We have a significant role in providing care for patients in that way. I was just going to say probably the other situation that I had is that when I was six years old I was diagnosed with Perthes which is avascular necrosis of the head of the femur. I remember seeing three top orthopedic surgeons in Brazil. The three of them said look your childhood is gone. You can’t use the leg. You should be lying in bed with a plaster.
What kids usually do they kind of just paint the ceiling and change the colour, put some pictures there and see how you go for the next couple of years. The other guy said we put a hip replacement. The third guy said just to see how it goes. And before you’re forty we can replace your hip for you. So there was this negative powerful information coming from the top of the tree, the most experienced surgeons.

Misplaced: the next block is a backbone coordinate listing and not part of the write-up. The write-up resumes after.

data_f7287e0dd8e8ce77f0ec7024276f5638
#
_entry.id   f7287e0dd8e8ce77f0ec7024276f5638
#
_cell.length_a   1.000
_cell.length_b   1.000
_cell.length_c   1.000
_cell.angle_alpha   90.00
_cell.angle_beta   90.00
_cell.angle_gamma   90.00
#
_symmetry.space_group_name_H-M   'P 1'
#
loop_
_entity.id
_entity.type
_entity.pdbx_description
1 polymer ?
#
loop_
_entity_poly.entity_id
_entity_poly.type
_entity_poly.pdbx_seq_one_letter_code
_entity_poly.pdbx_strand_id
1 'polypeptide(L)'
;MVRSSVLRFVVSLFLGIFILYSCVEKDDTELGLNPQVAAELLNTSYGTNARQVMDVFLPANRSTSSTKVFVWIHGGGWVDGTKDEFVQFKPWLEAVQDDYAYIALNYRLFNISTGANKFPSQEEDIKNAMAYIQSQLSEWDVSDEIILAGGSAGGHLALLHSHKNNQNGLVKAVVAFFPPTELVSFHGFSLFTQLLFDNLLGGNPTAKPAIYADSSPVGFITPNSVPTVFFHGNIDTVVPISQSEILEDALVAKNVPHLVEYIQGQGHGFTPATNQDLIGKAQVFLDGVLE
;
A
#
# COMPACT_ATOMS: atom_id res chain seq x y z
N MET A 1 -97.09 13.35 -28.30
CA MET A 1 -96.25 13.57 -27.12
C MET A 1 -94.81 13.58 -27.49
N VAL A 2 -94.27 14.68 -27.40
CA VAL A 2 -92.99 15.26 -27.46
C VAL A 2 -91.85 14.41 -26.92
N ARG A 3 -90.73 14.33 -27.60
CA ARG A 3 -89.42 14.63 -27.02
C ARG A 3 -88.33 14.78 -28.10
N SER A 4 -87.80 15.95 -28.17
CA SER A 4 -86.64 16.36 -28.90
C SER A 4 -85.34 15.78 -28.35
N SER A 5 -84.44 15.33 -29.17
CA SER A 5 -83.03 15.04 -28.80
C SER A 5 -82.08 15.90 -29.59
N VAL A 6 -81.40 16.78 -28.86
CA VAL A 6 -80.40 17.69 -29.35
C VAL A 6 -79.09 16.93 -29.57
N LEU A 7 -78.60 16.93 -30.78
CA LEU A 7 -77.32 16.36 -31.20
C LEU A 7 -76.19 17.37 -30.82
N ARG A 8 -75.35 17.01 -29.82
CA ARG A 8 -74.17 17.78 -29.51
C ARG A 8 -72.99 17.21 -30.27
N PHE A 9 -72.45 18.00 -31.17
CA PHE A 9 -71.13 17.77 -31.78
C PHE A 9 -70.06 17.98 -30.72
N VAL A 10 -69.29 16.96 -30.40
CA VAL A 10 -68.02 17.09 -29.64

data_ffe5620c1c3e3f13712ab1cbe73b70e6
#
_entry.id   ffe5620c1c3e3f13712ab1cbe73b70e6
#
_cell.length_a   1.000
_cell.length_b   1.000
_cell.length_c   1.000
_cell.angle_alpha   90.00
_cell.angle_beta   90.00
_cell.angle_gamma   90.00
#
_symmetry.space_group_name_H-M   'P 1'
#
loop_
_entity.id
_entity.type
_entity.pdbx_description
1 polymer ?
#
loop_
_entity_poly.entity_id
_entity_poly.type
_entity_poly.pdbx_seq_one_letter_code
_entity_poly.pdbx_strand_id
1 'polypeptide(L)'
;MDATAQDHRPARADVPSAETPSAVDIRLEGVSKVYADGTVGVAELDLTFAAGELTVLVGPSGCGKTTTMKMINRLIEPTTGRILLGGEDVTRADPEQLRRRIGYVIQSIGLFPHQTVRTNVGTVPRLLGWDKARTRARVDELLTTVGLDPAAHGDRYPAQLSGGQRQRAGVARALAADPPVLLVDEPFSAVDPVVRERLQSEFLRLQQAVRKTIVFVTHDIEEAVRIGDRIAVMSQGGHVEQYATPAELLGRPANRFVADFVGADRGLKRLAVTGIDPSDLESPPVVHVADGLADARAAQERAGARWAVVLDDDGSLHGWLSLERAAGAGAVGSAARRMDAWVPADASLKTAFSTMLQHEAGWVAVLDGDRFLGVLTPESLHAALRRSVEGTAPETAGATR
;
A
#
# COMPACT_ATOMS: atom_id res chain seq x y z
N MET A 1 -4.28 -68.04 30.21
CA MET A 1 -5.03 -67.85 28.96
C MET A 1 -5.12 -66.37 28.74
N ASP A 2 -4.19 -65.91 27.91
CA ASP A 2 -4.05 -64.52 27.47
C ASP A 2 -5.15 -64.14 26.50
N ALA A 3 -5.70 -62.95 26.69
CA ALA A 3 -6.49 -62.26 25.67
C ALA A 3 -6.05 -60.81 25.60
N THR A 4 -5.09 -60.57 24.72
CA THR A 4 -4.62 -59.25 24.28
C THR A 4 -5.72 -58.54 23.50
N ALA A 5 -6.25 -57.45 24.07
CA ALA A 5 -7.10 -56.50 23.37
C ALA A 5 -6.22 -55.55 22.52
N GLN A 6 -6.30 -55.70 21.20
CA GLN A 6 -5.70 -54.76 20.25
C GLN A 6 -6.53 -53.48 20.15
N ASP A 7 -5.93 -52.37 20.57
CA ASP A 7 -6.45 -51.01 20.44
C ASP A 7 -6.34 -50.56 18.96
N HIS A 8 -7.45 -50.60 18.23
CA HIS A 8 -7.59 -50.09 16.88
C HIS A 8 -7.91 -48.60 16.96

I remember my parents sitting there walking out of those consults and they were going “That cannot be true. It just cannot be true. Surely, the body cannot be that fragile.” We have to do something else. My mom did some research, she looked into a lot of different information and we took a different approach. When we spoke to another doctor and he said ” This is what the journals are saying but I reckon what we are going to do is use common sense. We want to narrow your experiences in childhood so you can drive a car later in life or play soccer or whatever you want to do.
You have to gradually develop yourself and get yourself some strong muscles they said. I’ll be lying to you if I say that your hips are not going to look crap. But I don’t know how it’s gonna be in the future. Keep me posted.
That was a very supportive and not very common way of managing a situation like that. I went for my physio training and there was the Head Of The Orthopedic Of The Hospital when I was doing a placement. We had conversations all the time and he wanted to know what I was doing. In part, this was what brought in the social support because what I was asked to do as a 6, 8, 10, 11-year-old was not to run. Not to jump. Not to do all the stuff you want to do as a kid. It’s pretty much impossible when you live in a street with five other boys doing all that stuff.